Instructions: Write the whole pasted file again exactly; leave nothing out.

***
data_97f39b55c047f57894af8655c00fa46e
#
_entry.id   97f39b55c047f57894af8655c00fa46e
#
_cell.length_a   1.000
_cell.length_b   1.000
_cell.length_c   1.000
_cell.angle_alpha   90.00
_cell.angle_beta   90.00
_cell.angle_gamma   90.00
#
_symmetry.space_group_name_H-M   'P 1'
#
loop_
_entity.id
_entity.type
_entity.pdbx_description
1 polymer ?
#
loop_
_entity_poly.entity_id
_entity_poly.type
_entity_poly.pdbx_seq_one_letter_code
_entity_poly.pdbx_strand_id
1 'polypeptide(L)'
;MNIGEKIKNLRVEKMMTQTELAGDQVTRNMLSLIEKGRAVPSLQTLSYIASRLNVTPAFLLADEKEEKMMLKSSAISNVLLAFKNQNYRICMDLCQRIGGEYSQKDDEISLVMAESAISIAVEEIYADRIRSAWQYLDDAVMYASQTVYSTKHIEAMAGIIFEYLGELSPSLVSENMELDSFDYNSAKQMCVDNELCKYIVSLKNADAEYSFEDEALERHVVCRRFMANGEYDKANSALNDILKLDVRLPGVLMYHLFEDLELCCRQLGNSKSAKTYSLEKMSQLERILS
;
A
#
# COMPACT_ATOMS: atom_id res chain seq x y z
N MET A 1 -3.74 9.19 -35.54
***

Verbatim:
data_97f39b55c047f57894af8655c00fa46e
#
_entry.id   97f39b55c047f57894af8655c00fa46e
#
_cell.length_a   1.000
_cell.length_b   1.000
_cell.length_c   1.000
_cell.angle_alpha   90.00
_cell.angle_beta   90.00
_cell.angle_gamma   90.00
#
_symmetry.space_group_name_H-M   'P 1'
#
loop_
_entity.id
_entity.type
_entity.pdbx_description
1 polymer ?
#
loop_
_entity_poly.entity_id
_entity_poly.type
_entity_poly.pdbx_seq_one_letter_code
_entity_poly.pdbx_strand_id
1 'polypeptide(L)'
;MNIGEKIKNLRVEKMMTQTELAGDQVTRNMLSLIEKGRAVPSLQTLSYIASRLNVTPAFLLADEKEEKMMLKSSAISNVLLAFKNQNYRICMDLCQRIGGEYSQKDDEISLVMAESAISIAVEEIYADRIRSAWQYLDDAVMYASQTVYSTKHIEAMAGIIFEYLGELSPSLVSENMELDSFDYNSAKQMCVDNELCKYIVSLKNADAEYSFEDEALERHVVCRRFMANGEYDKANSALNDILKLDVRLPGVLMYHLFEDLELCCRQLGNSKSAKTYSLEKMSQLERILS
;
A
#
# COMPACT_ATOMS: atom_id res chain seq x y z
N MET A 1 -3.74 9.19 -35.54